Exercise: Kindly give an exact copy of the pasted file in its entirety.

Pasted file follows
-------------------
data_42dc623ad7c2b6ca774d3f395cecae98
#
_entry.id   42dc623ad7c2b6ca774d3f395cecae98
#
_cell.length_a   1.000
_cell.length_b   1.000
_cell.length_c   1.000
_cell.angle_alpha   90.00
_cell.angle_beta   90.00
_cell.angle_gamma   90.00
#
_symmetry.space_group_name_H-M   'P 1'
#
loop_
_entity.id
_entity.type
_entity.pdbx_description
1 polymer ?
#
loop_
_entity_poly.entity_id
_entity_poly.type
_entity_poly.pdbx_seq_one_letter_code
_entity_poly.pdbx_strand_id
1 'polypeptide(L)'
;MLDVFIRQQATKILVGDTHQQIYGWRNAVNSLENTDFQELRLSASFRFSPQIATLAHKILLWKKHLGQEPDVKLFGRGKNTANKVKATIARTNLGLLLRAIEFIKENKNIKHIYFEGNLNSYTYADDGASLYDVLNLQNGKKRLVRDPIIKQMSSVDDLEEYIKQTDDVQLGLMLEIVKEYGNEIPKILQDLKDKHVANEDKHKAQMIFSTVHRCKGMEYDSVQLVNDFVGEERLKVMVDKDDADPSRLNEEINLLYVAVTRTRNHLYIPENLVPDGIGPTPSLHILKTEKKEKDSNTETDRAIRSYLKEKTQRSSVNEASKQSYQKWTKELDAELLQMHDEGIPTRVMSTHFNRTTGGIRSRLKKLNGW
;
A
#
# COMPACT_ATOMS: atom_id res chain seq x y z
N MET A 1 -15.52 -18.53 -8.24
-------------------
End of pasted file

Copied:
data_42dc623ad7c2b6ca774d3f395cecae98
#
_entry.id   42dc623ad7c2b6ca774d3f395cecae98
#
_cell.length_a   1.000
_cell.length_b   1.000
_cell.length_c   1.000
_cell.angle_alpha   90.00
_cell.angle_beta   90.00
_cell.angle_gamma   90.00
#
_symmetry.space_group_name_H-M   'P 1'
#
loop_
_entity.id
_entity.type
_entity.pdbx_description
1 polymer ?
#
loop_
_entity_poly.entity_id
_entity_poly.type
_entity_poly.pdbx_seq_one_letter_code
_entity_poly.pdbx_strand_id
1 'polypeptide(L)'
;MLDVFIRQQATKILVGDTHQQIYGWRNAVNSLENTDFQELRLSASFRFSPQIATLAHKILLWKKHLGQEPDVKLFGRGKNTANKVKATIARTNLGLLLRAIEFIKENKNIKHIYFEGNLNSYTYADDGASLYDVLNLQNGKKRLVRDPIIKQMSSVDDLEEYIKQTDDVQLGLMLEIVKEYGNEIPKILQDLKDKHVANEDKHKAQMIFSTVHRCKGMEYDSVQLVNDFVGEERLKVMVDKDDADPSRLNEEINLLYVAVTRTRNHLYIPENLVPDGIGPTPSLHILKTEKKEKDSNTETDRAIRSYLKEKTQRSSVNEASKQSYQKWTKELDAELLQMHDEGIPTRVMSTHFNRTTGGIRSRLKKLNGW
;
A
#
# COMPACT_ATOMS: atom_id res chain seq x y z
N MET A 1 -15.52 -18.53 -8.24